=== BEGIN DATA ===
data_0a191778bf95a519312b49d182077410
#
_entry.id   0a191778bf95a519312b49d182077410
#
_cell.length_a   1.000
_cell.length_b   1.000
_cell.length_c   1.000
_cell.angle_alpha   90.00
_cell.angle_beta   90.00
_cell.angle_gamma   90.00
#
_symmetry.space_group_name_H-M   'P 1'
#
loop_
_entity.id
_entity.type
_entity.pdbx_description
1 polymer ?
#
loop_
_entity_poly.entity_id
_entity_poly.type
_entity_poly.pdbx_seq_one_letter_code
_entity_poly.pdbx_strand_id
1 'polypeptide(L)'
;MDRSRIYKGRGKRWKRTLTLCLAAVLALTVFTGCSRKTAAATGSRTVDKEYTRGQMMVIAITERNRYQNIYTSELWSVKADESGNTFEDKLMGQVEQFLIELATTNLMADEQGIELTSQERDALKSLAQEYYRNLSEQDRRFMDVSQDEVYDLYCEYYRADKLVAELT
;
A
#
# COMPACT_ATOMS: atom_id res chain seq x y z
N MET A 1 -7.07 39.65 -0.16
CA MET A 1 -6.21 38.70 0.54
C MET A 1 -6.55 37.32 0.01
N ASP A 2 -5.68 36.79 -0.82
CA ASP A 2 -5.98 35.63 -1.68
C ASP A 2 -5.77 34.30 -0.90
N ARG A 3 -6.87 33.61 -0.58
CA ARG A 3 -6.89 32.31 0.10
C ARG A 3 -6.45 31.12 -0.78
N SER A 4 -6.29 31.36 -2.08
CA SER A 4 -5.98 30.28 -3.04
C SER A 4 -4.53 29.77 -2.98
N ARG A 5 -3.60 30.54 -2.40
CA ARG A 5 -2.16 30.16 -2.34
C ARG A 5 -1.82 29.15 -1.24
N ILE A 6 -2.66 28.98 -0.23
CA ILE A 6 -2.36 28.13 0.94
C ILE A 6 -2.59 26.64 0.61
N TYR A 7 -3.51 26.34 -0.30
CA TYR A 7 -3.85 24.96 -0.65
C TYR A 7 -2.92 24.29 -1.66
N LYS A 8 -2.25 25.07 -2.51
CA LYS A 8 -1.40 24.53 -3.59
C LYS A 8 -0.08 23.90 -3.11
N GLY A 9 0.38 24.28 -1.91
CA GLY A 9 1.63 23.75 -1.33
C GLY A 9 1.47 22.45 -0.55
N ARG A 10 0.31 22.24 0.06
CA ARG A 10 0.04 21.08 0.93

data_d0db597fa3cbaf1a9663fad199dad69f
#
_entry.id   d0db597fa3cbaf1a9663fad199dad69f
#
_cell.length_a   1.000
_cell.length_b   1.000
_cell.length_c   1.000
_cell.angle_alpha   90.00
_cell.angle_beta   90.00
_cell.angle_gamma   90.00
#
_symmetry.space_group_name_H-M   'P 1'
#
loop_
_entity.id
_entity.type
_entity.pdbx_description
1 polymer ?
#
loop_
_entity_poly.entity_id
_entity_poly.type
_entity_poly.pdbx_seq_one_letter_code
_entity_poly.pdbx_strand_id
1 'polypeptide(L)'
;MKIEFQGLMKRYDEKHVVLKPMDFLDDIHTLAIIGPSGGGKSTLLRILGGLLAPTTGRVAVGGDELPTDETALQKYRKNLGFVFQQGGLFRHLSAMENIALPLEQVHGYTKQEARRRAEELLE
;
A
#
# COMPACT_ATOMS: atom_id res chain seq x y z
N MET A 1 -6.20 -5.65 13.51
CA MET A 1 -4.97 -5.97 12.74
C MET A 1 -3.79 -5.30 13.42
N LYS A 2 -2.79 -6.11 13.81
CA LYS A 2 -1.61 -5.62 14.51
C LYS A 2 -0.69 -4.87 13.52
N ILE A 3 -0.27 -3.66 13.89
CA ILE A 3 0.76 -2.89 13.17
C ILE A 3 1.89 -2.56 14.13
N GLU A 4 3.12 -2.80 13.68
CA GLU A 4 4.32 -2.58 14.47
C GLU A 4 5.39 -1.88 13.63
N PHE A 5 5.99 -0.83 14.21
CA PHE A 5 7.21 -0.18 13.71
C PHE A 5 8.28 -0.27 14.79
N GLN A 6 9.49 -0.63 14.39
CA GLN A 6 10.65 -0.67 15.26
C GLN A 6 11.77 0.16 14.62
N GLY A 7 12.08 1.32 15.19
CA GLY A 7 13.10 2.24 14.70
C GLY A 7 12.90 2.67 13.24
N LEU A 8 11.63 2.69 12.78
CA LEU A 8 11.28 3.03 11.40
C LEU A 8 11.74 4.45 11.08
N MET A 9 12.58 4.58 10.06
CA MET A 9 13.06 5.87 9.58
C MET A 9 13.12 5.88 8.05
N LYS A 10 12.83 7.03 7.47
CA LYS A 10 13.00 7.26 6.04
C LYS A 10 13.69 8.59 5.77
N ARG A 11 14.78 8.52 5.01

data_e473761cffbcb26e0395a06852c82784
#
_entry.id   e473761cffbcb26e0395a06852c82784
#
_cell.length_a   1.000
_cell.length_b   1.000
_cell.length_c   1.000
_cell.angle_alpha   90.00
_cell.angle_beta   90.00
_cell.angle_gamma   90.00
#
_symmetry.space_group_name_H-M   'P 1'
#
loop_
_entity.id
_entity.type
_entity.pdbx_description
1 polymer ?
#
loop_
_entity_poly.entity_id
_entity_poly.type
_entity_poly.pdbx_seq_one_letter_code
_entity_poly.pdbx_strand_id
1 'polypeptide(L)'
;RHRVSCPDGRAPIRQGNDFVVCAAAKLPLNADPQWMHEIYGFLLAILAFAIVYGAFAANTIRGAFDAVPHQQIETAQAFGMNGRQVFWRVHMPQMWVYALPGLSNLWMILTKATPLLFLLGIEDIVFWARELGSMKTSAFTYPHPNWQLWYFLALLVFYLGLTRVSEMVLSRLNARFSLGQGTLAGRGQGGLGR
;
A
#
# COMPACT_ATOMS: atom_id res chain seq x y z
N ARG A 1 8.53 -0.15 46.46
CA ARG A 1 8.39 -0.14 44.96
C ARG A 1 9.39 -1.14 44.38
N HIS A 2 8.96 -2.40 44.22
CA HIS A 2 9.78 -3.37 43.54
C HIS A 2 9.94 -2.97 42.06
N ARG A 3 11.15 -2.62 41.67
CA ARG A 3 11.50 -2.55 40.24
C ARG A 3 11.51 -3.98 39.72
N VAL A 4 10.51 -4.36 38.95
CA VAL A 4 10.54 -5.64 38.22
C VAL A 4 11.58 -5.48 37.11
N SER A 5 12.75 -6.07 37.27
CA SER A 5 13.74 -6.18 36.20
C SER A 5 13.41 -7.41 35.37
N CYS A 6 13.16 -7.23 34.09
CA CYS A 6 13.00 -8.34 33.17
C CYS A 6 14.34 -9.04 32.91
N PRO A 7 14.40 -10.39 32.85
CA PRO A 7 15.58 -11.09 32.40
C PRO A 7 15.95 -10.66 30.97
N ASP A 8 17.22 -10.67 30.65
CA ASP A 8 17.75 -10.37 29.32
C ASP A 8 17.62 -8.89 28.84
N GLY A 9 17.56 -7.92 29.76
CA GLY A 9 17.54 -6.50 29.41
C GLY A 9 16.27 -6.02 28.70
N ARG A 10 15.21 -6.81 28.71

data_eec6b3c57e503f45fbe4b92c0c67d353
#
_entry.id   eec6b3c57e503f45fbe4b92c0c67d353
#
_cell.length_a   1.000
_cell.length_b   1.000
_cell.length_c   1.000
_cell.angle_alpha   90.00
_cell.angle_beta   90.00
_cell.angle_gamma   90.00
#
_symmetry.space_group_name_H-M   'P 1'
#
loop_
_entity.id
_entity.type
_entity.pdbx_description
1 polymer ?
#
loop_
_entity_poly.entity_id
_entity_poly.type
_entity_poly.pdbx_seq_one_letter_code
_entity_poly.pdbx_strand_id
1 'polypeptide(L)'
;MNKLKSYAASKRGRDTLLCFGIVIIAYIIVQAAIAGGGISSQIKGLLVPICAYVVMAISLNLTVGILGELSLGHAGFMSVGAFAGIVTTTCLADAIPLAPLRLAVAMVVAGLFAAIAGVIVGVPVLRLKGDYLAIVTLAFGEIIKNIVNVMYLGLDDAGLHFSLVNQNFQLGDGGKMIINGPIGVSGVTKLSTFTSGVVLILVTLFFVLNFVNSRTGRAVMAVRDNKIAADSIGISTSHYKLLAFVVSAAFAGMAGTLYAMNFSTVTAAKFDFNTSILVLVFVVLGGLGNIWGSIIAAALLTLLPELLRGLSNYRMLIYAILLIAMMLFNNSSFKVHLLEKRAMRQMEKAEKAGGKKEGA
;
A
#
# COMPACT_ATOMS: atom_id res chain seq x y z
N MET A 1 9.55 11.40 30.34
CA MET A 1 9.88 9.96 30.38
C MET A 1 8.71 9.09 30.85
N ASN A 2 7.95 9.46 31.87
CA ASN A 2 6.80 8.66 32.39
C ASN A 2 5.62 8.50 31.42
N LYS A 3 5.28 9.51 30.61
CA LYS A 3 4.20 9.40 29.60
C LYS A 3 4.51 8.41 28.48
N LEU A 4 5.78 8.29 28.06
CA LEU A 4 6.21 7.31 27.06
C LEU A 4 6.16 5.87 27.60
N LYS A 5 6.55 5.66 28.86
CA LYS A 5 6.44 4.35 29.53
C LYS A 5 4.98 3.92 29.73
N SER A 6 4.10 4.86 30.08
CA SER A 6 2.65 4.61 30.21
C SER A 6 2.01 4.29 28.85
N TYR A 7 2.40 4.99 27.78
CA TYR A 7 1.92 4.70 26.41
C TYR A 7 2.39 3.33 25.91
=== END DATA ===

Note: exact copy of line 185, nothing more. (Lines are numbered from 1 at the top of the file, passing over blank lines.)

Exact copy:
_cell.length_c   1.000